Employer plans to take on more staff are being hit by worsening skills and labour shortages, partly as a result of a sudden reversal in the growth in the number of both EU and non-EU migrants in employment in the UK. This is the conclusion of the latest quarterly Labour Market Outlook from the CIPD and The Adecco Group, based on a survey of 1,002 employers, which shows that while the short-term outlook for employment remains strong, labour and skills shortages are accelerating. Around seven in ten (70%) employers that have vacancies now report that at least some of their vacancies are proving hard-to-fill; higher than in Summer 2018 (66%) and Spring 2018 (61%).

The reason behind the rising recruitment difficulties is the failure of labour supply to keep pace with the strong employment growth; and the key factor is the sudden reversal in migrant labour trends, especially non-EU citizens. According to the latest official data, the number of non-EU-born workers in the UK decreased by 40,000 between Q2 2017 and Q2 2018, compared with an increase of almost a quarter of a million (225,000) during the same period in the previous year.

Conveniently, these figures roughly compare the 12 months before the Brexit vote and the 12 months that followed. It seems likely therefore that the fall in the value of the pound has reduced the financial attractiveness of the UK as a place to work for non-EU citizens as well as EU citizens. The second main potential factor that is supressing demand for non-EU workers is government policy. In recent years, we have seen various costs such as the Immigration Skills Surcharge introduced alongside stricter criteria for recruiting non-workers. These include raising the minimum skills threshold to graduate-level occupations and raising the minimum salary threshold to £30,000.

The results point to the need for government to reflect these warning signals in its post-Brexit immigration system; that in all likelihood will be introduced in January 2021. The latest clues on where government policy may be heading were revealed in the recent Migration Advisory Committee report that recommended that EU citizens should be covered by the same immigration system as non-EU citizens.

The good news is that the MAC adopted many of the CIPD’s policy recommendations, such as lowering the minimum skills threshold to include medium skill-level occupations, to review the bureaucracy of the current system and to extend the Youth Mobility Scheme to all EU nationals, which would allow all 18-30 year olds from the EU to live and work in the UK for a period of 2 years without employer sponsorship.

However, the bad news is that the MAC recommends that there should be no formal low-skilled route for employers. As CIPD research shows, some employers have no alternative other than to recruit EU citizens because they cannot find local applicants to fill the roles despite their best efforts. This may be due to the local unemployment rate, the unattractiveness of the role or the skill level required. A sensible compromise might therefore be to consider a labour shortage occupation that limits low-skilled migration to occupations that have genuine labour shortages.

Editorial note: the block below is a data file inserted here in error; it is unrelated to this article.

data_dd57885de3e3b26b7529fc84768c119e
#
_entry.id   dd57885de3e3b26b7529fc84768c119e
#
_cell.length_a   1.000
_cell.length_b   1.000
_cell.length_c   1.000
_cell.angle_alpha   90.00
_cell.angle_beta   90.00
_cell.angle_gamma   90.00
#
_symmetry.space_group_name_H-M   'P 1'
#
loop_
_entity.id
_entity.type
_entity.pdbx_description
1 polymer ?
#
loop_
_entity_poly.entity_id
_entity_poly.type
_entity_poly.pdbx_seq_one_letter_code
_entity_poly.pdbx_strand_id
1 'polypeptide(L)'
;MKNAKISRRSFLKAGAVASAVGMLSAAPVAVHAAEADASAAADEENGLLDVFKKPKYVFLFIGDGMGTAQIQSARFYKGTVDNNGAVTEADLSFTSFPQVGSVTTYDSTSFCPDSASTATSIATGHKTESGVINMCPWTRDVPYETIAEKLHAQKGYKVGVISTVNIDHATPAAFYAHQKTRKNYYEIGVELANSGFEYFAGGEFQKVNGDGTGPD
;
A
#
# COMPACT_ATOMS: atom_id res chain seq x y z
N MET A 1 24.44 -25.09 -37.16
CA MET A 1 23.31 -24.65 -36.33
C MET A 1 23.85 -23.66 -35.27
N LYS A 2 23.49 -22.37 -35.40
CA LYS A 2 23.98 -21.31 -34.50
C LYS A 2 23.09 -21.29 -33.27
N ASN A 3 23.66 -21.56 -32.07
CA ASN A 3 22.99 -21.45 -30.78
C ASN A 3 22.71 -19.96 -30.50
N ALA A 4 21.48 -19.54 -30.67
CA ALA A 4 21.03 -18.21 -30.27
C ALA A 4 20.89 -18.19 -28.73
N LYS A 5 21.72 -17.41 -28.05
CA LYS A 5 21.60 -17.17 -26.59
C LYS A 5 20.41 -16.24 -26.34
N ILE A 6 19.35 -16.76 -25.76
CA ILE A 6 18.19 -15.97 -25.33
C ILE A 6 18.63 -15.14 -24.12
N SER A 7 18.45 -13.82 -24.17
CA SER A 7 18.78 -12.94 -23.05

The wide range of costs employers will be subject to for using the immigration system and the dampening effect this will have on demand is another concern for the CIPD in 2021. Currently, employers are subjected to a wide range of costs for recruiting non-EU workers that include a sponsorship licence, a health surcharge, a skills levy and a fee for every non-EEA national they employ. Those costs are substantial and significantly higher than in most countries. The volume of applications will increase substantially once migration restrictions are introduced; so there is a strong argument for reviewing these costs.

Overall, this latest research underlines the risk that more non-UK-born citizens and employers will be discouraged from using the post-Brexit system if more support is not provided and it is not made simpler, fairer and more affordable; especially for lower-skilled roles. Against the backdrop of a tight labour market, failure to do this will heighten recruitment difficulties and could lead to negative consequences for existing staff, such as higher workloads, and loss of business or orders for firms. It’s vital that employers understand the workforce challenges they face, and make the relevant investment in skills and adopt the right people management practices to boost productivity in their organisation. A failure to do this will lead to worse labour and skills shortages still.

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